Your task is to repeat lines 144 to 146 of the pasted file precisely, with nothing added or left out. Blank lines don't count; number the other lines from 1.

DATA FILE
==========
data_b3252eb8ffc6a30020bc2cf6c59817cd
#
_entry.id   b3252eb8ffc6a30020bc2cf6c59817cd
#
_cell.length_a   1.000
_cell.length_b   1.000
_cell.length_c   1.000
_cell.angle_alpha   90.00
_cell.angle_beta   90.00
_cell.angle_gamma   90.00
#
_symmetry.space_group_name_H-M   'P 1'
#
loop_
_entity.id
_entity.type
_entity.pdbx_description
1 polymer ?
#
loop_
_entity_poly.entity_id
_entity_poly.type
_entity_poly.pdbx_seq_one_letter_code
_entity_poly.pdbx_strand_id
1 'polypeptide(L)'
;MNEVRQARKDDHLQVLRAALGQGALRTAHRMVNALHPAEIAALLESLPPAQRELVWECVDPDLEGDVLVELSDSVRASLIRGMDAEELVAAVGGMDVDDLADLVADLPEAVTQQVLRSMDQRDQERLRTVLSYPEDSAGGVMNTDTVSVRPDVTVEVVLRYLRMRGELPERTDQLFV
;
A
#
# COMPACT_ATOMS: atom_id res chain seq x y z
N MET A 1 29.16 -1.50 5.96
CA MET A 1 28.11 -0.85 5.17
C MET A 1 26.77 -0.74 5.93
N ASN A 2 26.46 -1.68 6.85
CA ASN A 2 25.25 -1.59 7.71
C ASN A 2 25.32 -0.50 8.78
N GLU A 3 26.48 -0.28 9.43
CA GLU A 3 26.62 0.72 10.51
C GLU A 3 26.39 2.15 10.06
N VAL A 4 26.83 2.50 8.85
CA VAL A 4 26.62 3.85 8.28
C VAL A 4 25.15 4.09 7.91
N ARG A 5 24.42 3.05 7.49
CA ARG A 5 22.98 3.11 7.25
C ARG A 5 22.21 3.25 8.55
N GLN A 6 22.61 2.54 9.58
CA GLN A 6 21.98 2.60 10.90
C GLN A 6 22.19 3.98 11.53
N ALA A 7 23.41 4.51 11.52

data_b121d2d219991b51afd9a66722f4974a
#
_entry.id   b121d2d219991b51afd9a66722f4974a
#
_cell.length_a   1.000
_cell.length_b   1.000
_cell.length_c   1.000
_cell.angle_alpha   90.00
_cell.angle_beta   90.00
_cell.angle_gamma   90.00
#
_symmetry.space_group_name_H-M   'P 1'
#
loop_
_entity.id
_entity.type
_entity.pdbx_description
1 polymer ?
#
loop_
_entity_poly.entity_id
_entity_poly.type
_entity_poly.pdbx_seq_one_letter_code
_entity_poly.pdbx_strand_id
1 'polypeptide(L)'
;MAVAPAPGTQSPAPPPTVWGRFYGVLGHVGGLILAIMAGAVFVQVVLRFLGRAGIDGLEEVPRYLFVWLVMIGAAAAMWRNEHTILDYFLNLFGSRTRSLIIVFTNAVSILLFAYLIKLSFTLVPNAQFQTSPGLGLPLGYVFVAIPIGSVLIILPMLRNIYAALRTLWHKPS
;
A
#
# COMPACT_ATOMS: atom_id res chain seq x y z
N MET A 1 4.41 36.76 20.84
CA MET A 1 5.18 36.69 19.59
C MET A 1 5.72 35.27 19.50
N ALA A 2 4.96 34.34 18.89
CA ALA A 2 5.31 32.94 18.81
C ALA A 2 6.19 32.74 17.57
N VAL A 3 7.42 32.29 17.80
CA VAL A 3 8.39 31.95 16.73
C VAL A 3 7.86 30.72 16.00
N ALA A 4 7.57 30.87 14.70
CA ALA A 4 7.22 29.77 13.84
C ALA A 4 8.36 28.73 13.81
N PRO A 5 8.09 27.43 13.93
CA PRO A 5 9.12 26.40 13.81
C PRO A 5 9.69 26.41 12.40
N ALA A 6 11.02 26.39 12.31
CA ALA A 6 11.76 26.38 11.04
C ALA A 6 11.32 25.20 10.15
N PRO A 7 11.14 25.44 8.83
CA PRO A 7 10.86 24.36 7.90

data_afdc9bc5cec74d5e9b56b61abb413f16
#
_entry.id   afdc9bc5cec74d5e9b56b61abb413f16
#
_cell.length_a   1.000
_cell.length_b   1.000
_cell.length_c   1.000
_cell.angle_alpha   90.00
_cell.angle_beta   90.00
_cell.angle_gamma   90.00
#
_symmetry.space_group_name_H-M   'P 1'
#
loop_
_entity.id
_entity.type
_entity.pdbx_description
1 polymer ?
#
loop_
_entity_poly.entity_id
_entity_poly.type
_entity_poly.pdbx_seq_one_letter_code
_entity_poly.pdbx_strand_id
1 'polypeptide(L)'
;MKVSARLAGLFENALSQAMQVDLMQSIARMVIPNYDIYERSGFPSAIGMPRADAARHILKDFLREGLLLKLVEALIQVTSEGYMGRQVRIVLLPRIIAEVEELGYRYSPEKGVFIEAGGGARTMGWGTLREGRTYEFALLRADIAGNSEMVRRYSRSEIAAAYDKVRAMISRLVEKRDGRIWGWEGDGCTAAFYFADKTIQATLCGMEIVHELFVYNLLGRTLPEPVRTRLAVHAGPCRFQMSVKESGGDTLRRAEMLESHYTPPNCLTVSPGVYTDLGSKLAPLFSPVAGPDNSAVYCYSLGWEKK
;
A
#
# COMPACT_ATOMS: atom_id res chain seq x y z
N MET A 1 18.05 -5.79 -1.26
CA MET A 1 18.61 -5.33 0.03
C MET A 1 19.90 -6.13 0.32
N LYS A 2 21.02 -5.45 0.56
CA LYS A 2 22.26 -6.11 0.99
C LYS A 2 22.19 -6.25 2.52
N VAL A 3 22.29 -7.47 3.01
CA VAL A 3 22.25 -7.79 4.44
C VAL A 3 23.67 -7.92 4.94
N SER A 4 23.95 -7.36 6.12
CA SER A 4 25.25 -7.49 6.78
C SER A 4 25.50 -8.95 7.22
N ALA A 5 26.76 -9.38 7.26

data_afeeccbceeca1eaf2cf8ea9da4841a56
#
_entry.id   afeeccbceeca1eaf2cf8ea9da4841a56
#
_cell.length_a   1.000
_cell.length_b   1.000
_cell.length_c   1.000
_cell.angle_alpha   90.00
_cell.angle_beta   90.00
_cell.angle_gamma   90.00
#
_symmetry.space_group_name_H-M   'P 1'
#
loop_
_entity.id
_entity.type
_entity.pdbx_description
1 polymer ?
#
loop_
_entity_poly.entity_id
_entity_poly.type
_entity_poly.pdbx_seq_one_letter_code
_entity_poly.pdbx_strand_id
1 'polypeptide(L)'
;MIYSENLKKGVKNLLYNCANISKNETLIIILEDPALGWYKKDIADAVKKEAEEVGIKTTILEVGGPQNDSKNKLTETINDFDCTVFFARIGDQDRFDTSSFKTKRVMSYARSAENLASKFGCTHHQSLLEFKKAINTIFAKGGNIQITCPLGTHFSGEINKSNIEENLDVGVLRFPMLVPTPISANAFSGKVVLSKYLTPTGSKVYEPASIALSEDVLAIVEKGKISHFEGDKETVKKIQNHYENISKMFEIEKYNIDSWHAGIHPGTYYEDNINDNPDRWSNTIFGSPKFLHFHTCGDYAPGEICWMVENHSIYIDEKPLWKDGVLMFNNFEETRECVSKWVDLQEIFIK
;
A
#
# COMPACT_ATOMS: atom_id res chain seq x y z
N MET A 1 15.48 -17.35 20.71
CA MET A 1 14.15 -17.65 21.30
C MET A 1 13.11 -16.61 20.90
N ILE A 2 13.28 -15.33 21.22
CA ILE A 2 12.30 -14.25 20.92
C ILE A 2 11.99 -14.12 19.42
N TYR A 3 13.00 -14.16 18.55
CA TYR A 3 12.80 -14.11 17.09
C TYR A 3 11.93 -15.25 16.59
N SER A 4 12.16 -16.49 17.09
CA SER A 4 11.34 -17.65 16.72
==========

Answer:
#
_entry.id   afeeccbceeca1eaf2cf8ea9da4841a56
#